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Unplug and Enjoy20 April, 2016
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Off-Grid Living Doesn't Have to Mean Sacrifice

BY ANN SNORTLAND
Real Estate Agent with Clearwater Montana Properties, Inc.
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Ann Snortland


The idea of living "off-the-grid" or off-grid has been catching on across the country for several years now.  In fact, Consumer Reports recently listed energy efficiency as one of the Top Five current real estate trends.

Still, some folks are reluctant or don't understand what it means to live off-grid. It seems too radical, or they feel it will require too many sacrifices. Not the case, say Jim and Edith Palmer, off-grid homeowners in Montana. "We haven’t had to make any major adjustments to our lifestyle. We have a TV, a dishwasher, washer and dryer, and all the other creature comforts we like to have in our homes," according to Edith. "You learn to appreciate things more and learn to be conserving, and that's a good thing," she added.

off-grid home montana

For some, energy efficiency means buying Energy Star rated products or maybe putting up solar panels

and saving money on electricity.  But for an increasingly larger group of homeowners this means literally cutting the cord with the utility companies and living off-grid.

Generally speaking, going off-grid means that your house is not connected to the city or national electricity grid.  These houses are completely self-sufficient down to the water supply. Off-grid home owners save a great deal of money not paying for power or water.

Here in the Mountain West and in Montana, living off-grid comes with the added benefit of being less affected by weather-related outages.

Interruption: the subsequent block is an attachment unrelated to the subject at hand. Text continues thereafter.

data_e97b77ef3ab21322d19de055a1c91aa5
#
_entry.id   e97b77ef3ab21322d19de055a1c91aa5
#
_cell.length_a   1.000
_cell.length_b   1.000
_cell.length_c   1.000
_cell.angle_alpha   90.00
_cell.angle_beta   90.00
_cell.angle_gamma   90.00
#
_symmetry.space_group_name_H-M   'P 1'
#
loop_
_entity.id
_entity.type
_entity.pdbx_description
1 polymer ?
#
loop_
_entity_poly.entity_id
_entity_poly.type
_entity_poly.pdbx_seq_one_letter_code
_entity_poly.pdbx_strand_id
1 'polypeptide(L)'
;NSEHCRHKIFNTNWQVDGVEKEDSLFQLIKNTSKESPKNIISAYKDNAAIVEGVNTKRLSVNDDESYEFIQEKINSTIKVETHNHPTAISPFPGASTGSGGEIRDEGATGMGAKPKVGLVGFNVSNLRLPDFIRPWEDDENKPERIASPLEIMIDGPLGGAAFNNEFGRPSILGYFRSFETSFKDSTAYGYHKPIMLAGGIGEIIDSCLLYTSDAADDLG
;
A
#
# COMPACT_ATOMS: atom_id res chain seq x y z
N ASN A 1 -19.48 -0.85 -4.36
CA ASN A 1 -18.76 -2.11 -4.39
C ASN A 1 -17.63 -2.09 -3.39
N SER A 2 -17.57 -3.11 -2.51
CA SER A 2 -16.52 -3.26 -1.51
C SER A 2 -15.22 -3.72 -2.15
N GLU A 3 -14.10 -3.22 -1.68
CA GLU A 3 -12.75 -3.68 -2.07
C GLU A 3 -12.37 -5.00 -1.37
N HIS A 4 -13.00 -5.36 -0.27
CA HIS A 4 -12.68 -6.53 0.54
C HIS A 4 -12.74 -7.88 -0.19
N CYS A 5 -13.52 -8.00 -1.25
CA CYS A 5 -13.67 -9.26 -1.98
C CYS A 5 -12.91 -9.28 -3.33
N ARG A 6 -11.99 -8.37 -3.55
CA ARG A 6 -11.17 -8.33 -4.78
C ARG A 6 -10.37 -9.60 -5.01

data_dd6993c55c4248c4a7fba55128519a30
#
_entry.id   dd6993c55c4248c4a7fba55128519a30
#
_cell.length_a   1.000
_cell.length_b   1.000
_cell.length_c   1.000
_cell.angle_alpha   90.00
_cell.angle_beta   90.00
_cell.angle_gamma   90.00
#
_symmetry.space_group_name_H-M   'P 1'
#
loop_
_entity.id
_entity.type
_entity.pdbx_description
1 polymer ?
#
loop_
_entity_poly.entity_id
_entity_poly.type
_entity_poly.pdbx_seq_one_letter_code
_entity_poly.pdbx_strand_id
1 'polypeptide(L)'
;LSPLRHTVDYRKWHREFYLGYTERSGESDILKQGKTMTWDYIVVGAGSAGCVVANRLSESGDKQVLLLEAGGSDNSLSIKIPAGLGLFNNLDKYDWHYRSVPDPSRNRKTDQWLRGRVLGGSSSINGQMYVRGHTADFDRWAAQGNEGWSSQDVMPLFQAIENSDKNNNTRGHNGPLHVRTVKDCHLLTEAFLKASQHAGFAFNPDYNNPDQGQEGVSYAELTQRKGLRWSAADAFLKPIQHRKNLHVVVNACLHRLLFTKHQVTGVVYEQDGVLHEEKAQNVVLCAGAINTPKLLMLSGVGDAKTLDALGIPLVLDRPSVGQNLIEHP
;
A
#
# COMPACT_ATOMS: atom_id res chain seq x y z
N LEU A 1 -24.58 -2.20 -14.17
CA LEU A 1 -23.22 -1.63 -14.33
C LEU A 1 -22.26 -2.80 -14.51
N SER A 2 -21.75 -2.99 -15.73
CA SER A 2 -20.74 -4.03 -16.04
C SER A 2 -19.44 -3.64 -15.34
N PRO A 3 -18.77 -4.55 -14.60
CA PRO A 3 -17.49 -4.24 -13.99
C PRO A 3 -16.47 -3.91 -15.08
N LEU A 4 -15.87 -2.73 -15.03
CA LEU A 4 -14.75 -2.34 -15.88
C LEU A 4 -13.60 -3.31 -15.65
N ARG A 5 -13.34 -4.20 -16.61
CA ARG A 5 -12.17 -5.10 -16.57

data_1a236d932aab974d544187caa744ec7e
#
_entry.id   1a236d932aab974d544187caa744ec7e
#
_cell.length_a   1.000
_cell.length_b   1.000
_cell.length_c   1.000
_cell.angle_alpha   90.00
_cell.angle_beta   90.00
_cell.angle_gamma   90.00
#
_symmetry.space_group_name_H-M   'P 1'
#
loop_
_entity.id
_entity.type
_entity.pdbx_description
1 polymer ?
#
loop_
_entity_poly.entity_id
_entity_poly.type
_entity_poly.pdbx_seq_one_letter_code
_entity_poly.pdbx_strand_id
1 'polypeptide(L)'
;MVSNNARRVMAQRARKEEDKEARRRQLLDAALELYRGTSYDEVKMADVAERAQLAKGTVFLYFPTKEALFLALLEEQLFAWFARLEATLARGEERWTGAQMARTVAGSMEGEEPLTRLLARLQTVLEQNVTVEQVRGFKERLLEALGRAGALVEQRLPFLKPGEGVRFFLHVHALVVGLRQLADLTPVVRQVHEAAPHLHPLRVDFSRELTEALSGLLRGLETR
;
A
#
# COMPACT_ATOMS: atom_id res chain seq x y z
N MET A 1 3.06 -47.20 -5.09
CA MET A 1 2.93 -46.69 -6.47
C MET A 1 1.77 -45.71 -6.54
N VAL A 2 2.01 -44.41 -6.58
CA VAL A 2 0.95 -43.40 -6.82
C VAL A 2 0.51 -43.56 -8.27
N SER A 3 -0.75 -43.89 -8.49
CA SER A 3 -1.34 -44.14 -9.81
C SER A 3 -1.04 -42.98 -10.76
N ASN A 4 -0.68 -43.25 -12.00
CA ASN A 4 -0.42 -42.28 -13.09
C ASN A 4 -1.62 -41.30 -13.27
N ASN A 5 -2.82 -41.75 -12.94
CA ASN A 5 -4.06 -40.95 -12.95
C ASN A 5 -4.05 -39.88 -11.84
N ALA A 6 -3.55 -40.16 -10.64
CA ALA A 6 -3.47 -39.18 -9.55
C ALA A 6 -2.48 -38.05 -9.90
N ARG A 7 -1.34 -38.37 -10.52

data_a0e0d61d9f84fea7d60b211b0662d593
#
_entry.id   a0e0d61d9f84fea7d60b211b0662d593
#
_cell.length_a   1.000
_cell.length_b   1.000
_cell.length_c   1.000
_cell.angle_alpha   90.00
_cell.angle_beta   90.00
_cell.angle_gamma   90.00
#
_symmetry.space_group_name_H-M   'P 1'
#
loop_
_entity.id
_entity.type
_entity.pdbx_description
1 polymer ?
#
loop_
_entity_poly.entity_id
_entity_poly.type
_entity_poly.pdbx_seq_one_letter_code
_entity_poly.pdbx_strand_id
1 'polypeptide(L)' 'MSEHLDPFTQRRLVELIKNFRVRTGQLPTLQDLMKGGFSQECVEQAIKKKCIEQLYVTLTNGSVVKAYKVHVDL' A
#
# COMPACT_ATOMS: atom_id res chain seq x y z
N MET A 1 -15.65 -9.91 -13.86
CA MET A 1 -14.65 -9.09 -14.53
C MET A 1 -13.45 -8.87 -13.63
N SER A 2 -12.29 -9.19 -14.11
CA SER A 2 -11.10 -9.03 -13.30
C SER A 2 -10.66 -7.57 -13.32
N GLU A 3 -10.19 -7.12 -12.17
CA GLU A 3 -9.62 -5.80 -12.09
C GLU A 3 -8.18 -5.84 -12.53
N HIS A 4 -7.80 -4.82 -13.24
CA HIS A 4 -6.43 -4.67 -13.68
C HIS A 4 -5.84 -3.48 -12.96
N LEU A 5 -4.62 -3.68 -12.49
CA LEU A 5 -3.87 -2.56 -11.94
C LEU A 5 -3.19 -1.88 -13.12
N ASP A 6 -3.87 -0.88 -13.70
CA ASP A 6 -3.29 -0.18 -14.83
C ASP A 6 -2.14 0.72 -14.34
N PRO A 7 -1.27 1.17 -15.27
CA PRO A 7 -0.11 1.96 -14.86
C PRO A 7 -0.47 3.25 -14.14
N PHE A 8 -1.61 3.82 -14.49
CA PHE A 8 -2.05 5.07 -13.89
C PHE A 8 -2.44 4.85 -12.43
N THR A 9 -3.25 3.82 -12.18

The Palmers were attracted to the idea when they built their home near Craig, Montana in 2005. "We had been reading about this idea of being energy self-sufficient and thought we could do it, so we did," Jim commented. "We have loved not having a power or water bill. All we do is fill our propane tank once a year and buy unleaded gas for our backup generator."

off-grid montana home palmers

Off-grid homes usually feature solar and wind generation and have their own well or rely on a spring or rainwater depending on location.


One of the biggest lessons the Palmers learned was that the right equipment really does matter. Fortunately, they had the foresight to design their system to scale, because they ended up having to boost their generating capacity to make up for the short winter days. The Palmers started out with an array of six solar panels to power their 2,112 square-foot home and later doubled their capacity. Now they are properly powered for their needs. "We now have a much more robust system than we started with and it is working very well," Jim said.

Off-grid homes are becoming highly sought after by buyers looking for significant cost savings and a more eco-friendly way of life. In fact, the Palmers recently listed their home!

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